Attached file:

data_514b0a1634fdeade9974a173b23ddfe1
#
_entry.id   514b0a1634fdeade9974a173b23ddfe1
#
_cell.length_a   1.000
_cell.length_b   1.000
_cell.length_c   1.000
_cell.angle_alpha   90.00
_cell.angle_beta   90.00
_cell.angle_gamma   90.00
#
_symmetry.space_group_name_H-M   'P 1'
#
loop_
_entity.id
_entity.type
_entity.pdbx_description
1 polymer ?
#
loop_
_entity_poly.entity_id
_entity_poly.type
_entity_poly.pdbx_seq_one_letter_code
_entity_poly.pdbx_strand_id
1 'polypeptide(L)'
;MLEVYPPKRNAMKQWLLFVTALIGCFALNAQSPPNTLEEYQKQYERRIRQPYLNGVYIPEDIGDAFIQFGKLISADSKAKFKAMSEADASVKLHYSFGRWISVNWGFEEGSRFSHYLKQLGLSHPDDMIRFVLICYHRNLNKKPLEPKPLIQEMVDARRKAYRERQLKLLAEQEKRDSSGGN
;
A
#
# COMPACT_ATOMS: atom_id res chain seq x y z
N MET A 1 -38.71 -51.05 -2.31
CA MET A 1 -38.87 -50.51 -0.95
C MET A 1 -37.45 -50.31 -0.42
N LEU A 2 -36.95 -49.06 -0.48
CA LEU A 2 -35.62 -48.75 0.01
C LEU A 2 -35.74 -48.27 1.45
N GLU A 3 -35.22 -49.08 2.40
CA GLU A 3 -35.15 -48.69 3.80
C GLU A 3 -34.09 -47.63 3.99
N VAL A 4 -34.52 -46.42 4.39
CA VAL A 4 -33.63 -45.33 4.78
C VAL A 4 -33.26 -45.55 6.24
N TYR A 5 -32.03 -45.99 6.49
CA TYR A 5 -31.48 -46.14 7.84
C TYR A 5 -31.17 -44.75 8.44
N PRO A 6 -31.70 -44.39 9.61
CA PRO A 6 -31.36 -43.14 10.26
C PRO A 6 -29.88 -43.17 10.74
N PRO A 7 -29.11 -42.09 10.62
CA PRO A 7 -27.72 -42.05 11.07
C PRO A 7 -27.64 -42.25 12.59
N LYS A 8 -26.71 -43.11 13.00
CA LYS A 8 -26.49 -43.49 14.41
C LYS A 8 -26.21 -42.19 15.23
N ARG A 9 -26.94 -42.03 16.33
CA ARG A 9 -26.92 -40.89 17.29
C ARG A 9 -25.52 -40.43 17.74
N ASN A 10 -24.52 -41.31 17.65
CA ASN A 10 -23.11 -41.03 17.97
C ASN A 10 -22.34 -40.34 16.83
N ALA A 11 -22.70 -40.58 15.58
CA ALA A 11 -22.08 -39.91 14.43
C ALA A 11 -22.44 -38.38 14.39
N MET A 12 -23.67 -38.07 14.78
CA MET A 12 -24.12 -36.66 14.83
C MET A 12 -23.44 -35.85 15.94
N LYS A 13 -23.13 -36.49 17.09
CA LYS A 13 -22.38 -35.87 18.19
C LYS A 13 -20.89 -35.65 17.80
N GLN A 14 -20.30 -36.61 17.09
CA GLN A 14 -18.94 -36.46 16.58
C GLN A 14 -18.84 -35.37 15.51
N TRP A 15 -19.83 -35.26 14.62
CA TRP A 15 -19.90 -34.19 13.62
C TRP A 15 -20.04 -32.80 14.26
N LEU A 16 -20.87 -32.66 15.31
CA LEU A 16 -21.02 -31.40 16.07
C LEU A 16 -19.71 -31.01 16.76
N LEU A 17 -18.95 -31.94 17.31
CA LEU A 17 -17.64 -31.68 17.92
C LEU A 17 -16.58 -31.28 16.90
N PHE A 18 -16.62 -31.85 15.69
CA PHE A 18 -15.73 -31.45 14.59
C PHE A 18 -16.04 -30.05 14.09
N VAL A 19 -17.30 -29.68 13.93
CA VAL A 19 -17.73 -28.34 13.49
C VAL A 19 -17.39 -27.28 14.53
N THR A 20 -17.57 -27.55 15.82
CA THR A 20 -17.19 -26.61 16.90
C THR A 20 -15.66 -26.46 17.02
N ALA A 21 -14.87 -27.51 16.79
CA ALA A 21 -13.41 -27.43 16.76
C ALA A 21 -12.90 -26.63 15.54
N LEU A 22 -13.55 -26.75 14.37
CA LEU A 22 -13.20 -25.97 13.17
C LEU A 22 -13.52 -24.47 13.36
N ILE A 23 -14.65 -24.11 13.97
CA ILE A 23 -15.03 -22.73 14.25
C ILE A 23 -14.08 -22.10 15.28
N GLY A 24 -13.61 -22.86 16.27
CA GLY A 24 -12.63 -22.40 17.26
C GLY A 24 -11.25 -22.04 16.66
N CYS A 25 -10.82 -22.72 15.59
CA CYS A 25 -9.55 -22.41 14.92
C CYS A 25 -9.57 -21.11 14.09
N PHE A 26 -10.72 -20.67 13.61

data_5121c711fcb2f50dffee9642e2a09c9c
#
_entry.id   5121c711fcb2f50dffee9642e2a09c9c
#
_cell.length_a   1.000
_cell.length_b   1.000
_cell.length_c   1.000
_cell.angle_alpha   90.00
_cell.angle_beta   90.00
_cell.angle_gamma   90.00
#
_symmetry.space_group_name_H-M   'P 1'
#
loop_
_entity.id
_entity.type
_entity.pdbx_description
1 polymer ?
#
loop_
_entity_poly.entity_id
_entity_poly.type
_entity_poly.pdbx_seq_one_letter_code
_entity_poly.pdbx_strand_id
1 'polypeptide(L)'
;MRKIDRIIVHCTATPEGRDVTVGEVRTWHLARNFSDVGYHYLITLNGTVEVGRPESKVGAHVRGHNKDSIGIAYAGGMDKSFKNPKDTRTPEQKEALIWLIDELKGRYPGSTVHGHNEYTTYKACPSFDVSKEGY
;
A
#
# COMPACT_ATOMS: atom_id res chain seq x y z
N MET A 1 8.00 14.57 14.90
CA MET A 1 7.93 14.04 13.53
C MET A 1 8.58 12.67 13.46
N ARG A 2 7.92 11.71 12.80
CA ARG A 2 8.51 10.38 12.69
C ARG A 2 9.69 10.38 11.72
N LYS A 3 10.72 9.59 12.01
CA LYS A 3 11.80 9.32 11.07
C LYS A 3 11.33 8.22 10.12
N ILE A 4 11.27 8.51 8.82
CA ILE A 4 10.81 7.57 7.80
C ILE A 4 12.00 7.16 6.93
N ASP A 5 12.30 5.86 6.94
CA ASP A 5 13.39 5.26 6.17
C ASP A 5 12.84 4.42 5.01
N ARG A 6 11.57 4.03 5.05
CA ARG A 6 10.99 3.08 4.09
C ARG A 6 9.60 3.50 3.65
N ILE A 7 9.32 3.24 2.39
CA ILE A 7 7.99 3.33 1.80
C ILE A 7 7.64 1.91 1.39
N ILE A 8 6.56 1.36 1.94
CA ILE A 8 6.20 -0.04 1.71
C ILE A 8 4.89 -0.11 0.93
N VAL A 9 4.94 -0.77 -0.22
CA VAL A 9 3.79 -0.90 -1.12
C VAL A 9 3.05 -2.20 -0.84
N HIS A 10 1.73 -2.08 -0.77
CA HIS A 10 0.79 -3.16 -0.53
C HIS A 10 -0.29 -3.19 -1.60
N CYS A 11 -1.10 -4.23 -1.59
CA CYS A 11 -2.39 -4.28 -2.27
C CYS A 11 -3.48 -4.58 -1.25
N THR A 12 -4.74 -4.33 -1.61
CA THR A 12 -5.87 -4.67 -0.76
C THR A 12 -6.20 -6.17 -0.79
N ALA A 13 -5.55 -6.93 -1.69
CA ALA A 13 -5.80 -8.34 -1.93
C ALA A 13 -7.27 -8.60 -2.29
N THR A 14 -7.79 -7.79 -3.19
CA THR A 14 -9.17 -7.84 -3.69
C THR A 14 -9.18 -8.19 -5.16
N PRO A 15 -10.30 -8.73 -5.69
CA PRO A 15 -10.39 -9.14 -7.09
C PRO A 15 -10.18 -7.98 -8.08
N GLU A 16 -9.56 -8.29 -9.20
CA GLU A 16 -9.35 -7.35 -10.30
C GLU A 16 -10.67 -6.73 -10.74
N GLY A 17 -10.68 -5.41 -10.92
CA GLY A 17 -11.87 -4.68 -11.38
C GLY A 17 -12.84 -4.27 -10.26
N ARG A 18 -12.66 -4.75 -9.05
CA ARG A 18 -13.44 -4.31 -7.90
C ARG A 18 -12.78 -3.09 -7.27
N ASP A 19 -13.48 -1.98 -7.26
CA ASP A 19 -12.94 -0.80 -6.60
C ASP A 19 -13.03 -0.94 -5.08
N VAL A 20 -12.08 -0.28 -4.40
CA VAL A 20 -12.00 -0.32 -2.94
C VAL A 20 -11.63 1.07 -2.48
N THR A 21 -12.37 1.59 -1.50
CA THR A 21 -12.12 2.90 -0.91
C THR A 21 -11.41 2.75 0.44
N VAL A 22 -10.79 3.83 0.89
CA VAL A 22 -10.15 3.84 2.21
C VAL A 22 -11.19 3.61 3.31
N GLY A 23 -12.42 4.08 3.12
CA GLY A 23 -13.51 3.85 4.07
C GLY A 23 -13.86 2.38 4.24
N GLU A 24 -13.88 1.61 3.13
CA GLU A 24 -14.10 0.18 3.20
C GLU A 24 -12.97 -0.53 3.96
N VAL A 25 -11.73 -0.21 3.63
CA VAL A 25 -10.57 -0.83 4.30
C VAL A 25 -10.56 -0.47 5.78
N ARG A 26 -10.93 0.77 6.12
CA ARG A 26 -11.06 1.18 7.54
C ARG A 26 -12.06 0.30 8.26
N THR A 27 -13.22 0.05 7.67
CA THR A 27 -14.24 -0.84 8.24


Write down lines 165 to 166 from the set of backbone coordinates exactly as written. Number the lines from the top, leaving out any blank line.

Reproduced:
CA HIS A 10 0.79 -3.16 -0.53
C HIS A 10 -0.29 -3.19 -1.60